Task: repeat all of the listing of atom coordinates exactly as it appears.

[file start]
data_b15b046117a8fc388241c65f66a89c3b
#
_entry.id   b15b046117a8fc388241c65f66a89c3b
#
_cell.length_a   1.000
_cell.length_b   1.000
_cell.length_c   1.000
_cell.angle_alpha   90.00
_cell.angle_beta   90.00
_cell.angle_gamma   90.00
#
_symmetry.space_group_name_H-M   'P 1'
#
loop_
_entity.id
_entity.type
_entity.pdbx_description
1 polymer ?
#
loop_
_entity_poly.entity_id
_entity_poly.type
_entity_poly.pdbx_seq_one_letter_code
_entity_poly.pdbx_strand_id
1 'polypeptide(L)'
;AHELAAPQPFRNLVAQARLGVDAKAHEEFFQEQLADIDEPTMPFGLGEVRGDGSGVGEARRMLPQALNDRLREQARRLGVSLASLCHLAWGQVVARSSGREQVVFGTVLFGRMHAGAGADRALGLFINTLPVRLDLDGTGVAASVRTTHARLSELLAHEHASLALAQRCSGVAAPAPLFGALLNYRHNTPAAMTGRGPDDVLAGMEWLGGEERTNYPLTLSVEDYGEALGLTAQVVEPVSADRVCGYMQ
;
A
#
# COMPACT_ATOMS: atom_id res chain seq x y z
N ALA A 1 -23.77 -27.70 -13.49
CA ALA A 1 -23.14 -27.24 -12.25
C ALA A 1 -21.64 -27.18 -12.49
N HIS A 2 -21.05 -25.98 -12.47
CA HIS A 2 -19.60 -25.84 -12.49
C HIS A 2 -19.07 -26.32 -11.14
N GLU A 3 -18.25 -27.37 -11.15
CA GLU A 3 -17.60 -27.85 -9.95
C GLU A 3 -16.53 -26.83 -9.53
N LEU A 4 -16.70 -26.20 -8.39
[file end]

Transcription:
data_b15b046117a8fc388241c65f66a89c3b
#
_entry.id   b15b046117a8fc388241c65f66a89c3b
#
_cell.length_a   1.000
_cell.length_b   1.000
_cell.length_c   1.000
_cell.angle_alpha   90.00
_cell.angle_beta   90.00
_cell.angle_gamma   90.00
#
_symmetry.space_group_name_H-M   'P 1'
#
loop_
_entity.id
_entity.type
_entity.pdbx_description
1 polymer ?
#
loop_
_entity_poly.entity_id
_entity_poly.type
_entity_poly.pdbx_seq_one_letter_code
_entity_poly.pdbx_strand_id
1 'polypeptide(L)'
;AHELAAPQPFRNLVAQARLGVDAKAHEEFFQEQLADIDEPTMPFGLGEVRGDGSGVGEARRMLPQALNDRLREQARRLGVSLASLCHLAWGQVVARSSGREQVVFGTVLFGRMHAGAGADRALGLFINTLPVRLDLDGTGVAASVRTTHARLSELLAHEHASLALAQRCSGVAAPAPLFGALLNYRHNTPAAMTGRGPDDVLAGMEWLGGEERTNYPLTLSVEDYGEALGLTAQVVEPVSADRVCGYMQ
;
A
#
# COMPACT_ATOMS: atom_id res chain seq x y z
N ALA A 1 -23.77 -27.70 -13.49
CA ALA A 1 -23.14 -27.24 -12.25
C ALA A 1 -21.64 -27.18 -12.49
N HIS A 2 -21.05 -25.98 -12.47
CA HIS A 2 -19.60 -25.84 -12.49
C HIS A 2 -19.07 -26.32 -11.14
N GLU A 3 -18.25 -27.37 -11.15
CA GLU A 3 -17.60 -27.85 -9.95
C GLU A 3 -16.53 -26.83 -9.53
N LEU A 4 -16.70 -26.20 -8.39